Mansour Ojjeh and his brother Aziz are principals of Luxembourg-based TAG Group Holdings, which they inherited from their father, Akram Ojjeh, upon his death in 1991. Mansour is president and Aziz is vice president. Both are Swiss citizens, were educated in the U.S. and are now in their fifties. TAG is the acronym of Techniques d’Avant Garde.
Techniques d'Avant Garde
Jim Christiansen, 54, is leaving charter/management/fractional ownership provider TAG Aviation USA after managing its integration with Wayfarer Aviation over the last two years. The business aviation veteran, chairman of the Fractional Ownership Aviation Rulemaking Committee (FOARC) and former president of Wayfarer, was named executive v-p and COO of TAG Aviation USA when the merger was completed in late 1999.
The FAA and TAG Aviation USA have settled “all matters” between them in an agreement that calls for TAG Aviation USA and its Swiss parent, TAG Aviation Holding, to pay $10 million to the FAA. Both parties, including FAA Eastern region counsel Loretta Alkalay and TAG Aviation Holding chairman Roger McMullin, signed the agreement on November 8.
The FAA confirmed yesterday that it is investigating the operations of Elan Express, a Part 125 certificate holder partially owned by TAG Aviation USA that operates a Boeing 767 for Google founders Larry Page and Sergey Brin and a 727 used for sports team charters. “The FAA has asked for additional documents from Elan related to the operations it is conducting under its [Part] 125 certificate,” an FAA spokeswoman told AIN.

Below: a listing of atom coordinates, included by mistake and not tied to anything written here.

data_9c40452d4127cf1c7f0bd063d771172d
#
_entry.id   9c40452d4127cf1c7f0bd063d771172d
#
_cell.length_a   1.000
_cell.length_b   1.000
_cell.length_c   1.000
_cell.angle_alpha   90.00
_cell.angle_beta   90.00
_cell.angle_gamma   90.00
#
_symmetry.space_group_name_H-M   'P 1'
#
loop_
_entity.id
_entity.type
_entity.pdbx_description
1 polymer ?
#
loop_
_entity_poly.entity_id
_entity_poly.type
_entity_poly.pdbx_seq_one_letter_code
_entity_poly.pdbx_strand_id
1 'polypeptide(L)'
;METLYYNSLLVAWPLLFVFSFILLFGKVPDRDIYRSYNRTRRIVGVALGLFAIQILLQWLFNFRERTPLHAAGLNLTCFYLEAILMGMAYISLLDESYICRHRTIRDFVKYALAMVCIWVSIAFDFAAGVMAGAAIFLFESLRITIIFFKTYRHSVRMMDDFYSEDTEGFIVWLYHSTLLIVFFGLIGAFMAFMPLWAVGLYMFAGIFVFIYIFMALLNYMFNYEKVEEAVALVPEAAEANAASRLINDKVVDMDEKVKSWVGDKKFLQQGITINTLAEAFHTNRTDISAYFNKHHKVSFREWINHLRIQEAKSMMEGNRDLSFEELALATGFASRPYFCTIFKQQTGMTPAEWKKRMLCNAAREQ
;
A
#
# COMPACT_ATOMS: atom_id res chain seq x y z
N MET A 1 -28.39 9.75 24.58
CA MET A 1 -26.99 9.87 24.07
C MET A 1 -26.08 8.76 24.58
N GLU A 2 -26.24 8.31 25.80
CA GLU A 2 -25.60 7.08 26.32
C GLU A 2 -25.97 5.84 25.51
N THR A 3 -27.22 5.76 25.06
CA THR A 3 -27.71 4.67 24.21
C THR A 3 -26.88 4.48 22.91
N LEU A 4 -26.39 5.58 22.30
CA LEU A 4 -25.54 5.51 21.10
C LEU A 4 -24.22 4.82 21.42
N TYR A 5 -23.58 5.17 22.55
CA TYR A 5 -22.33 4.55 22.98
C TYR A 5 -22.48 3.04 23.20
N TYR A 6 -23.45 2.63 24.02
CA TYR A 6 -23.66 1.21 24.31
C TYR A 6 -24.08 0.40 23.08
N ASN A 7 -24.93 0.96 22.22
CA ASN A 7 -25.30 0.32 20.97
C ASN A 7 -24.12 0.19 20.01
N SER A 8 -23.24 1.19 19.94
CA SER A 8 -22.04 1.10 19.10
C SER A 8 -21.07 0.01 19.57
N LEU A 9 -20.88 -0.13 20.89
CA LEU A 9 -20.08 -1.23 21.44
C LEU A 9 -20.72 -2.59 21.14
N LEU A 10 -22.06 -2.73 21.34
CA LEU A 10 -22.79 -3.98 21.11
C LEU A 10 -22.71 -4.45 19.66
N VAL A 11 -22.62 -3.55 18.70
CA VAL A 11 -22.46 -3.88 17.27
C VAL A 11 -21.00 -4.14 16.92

When the FAA pulled the trigger on AMI Jet Charter and TAG Aviation USA last month, a silence settled over the land that was almost reminiscent of the empty skies after 9/11. Many in business aviation had been aware for months that the feds were going after AMI/TAG with a perplexing intensity, but nobody was saying anything publicly.
When Sentient Flight Group announced last week that it plans to buy TAG Aviation USA, it didn’t clarify whether this included AMI Jet Charter, 49 percent of which is owned by TAG Aviation USA. The FAA revoked AMI’s charter operating certificate on October 12.
On October 23, Sentient Flight Group purchased Hawker Beechcraft’s charter/management business. The announcement came one day after Sentient said it had agreed to buy TAG Aviation USA’s management business. The deal adds 22 employees, contracts for aircraft and another charter certificate to the Sentient stable. When the TAG Aviation USA deal goes through before year-end, Sentient could add as many as another 79 aircraft.
AMI Jet Charter’s trouble with the FAA didn’t start on October 12, when the agency revoked AMI’s charter certificate, nor the week before, when it suspended AMI’s certificate, nor in March when the FAA began an investigation of AMI or even in September 2005, when the Department of Transportation fined AMI $250,000 for violation of foreign-ownership regulations.
Sentient Flight Group announced yesterday that it has agreed “in principle” to buy TAG Aviation USA’s aircraft management business from Switzerland-based TAG Aviation Holding. The deal does not seem to include TAG Aviation USA’s charter affiliate, AMI Jet Charter, which recently had its charter certificate revoked. TAG Aviation USA owns 49 percent of AMI; the rest of the company is owned by AMI executives.
AMI Jet Charter had problems with the U.S. Department of Transportation previously and was assessed a $250,000 fine per a consent order issued by the DOT in September 2005 that addressed the issue of influence by foreign owners of the company. DOT regulations require that air carriers be controlled by U.S. citizens, including U.S. citizen corporations. Although 51 percent of AMI is owned by two U.S.